Amphiphilic amino acids: a key to adsorbing proteins to nanopatterned surfaces?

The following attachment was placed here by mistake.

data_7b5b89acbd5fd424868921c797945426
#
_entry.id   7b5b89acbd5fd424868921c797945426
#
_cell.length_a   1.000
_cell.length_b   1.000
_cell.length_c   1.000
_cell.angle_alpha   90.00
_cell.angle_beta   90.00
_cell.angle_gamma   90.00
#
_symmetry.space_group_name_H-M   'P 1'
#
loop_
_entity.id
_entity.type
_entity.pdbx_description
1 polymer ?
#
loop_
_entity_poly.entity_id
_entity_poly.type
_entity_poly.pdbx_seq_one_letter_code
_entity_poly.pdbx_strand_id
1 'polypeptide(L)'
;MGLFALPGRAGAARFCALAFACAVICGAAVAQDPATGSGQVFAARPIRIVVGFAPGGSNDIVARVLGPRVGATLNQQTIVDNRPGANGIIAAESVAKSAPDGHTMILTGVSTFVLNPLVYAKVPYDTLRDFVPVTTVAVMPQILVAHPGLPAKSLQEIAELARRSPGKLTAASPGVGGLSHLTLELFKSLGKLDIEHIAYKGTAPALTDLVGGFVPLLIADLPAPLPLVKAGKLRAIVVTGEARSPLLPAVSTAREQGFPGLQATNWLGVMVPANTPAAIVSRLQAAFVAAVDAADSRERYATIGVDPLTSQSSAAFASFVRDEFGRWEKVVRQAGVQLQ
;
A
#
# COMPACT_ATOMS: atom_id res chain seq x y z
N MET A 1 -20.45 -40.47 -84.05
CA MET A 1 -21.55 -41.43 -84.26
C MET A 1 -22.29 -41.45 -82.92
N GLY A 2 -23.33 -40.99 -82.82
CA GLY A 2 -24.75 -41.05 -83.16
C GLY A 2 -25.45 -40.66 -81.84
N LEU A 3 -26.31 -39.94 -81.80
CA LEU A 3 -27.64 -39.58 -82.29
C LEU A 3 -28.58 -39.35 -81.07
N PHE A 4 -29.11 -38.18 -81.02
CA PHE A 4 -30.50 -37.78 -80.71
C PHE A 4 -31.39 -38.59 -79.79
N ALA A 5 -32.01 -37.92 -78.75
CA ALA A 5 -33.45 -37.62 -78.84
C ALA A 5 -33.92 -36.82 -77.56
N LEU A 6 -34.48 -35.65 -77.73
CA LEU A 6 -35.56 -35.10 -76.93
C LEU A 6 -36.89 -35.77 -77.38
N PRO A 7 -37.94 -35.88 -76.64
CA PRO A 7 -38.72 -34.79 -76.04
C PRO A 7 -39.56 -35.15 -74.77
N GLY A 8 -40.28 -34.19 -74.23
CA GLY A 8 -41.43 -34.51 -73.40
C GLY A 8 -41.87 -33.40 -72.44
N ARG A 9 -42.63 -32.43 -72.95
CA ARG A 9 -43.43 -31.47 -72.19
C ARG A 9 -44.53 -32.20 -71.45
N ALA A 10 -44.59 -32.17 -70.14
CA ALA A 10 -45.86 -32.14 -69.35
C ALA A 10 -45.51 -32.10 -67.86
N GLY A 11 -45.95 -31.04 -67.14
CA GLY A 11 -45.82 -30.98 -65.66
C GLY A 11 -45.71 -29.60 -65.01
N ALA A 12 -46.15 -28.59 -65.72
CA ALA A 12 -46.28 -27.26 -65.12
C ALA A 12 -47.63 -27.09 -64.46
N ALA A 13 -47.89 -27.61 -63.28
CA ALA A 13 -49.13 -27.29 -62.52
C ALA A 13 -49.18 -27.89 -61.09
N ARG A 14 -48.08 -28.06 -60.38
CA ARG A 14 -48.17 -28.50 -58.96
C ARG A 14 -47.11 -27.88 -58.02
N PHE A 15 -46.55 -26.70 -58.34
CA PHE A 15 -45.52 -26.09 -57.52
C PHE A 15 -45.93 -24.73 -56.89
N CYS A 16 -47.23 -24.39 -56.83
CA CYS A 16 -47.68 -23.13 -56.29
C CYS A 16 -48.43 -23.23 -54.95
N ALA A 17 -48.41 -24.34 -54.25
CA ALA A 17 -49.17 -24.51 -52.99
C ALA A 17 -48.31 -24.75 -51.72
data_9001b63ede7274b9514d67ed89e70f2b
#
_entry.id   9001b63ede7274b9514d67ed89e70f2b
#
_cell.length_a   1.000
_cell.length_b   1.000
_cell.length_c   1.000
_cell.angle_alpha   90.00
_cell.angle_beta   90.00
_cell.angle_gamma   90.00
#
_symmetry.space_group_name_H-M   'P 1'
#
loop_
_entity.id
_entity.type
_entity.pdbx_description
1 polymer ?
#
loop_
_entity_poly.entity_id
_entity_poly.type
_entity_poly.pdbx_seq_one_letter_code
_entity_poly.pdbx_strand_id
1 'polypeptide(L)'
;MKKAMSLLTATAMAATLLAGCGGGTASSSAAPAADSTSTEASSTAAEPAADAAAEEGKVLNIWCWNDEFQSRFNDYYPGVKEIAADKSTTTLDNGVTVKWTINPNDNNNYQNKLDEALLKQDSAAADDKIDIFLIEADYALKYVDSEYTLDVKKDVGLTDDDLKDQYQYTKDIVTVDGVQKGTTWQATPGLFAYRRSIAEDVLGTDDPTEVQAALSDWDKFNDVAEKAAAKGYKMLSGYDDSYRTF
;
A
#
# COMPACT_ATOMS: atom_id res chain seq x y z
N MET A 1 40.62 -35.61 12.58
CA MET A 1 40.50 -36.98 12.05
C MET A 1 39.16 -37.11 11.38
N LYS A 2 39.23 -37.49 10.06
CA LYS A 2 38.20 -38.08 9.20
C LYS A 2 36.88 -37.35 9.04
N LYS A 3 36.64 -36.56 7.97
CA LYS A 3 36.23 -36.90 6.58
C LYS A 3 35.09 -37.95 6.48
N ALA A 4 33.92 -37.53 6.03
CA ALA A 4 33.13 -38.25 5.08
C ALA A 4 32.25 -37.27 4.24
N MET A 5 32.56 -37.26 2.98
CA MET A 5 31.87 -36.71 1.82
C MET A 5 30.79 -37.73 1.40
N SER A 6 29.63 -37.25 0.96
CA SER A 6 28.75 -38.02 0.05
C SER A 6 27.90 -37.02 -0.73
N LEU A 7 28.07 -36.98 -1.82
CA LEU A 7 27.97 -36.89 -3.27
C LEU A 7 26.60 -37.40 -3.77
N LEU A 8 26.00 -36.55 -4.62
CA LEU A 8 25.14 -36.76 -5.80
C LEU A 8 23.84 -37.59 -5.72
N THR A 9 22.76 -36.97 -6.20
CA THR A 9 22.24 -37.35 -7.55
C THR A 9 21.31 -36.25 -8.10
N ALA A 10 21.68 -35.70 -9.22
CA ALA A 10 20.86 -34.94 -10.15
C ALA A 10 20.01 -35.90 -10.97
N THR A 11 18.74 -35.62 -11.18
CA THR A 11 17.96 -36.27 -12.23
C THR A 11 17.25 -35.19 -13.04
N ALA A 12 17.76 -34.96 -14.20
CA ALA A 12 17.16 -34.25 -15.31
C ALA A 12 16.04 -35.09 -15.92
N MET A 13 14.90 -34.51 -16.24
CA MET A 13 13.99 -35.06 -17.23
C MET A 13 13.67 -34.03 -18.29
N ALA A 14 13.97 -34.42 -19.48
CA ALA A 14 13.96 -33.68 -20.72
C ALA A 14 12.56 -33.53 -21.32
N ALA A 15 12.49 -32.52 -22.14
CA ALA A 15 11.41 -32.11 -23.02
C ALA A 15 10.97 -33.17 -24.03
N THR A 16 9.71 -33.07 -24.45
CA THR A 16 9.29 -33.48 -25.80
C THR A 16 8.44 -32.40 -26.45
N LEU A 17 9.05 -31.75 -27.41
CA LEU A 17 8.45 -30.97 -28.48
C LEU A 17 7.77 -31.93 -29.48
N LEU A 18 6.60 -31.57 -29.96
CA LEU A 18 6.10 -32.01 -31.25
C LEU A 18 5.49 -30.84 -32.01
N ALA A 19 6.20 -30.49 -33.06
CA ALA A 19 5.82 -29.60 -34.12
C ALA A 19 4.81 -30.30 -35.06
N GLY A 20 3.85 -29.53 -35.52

It has been suggested that amphiphilic amino acids play an important role in the adsorption of proteins on nanostructured surfaces with an ordered, striped domain structure such as those presented by monolayer-protected metal nanoparticles (MPMNs). We have proposed and now further explore this hypothesis by studying the adsorption behaviour of proteins on MPMN surfaces by molecular dynamics (MD) simulations. Our atomistic MD simulations of lysozyme (Lyz) on nanostructured surfaces, including single component surfaces and several theoretical nanopatterns of different spacing, presented here confirm the special role of amino acids containing sidechain amines in facilitating direct protein adsorption to MPMN surfaces. While we have previously demonstrated that an amphiphilic amino acid lysine is responsible for selective adsorption behaviour of Cyt C on nanostructured surfaces, in the case of Lyz it is the amphipathic character of arginine that enables the protein to form close contacts with both polar and non-polar surface ligands simultaneously. This renders it especially important for interactions with surfaces composed of adjacent nano-scale chemical domains. Arg is also capable of forming close contacts with homogeneous hydrophobic and hydrophilic ligand surfaces. We have also found that other amphiphilic amino acids, such as tyrosine and tryptophan, interact with surfaces via water-mediated contacts. Bridging water molecules adopt orientations which differ from those of simple surface-adsorbed waters, with the specificity of their orientations facilitating the protein-surface contacts. Our findings suggest that not only nanopatterned surfaces can be designed to selectively interact with different proteins but proteins may be engineered to specifically interact with nanomaterials by targeted incorporation of synthetic amino acids which can mimic natural amphiphilic amino acids possessing multiple affinities to different chemical motifs.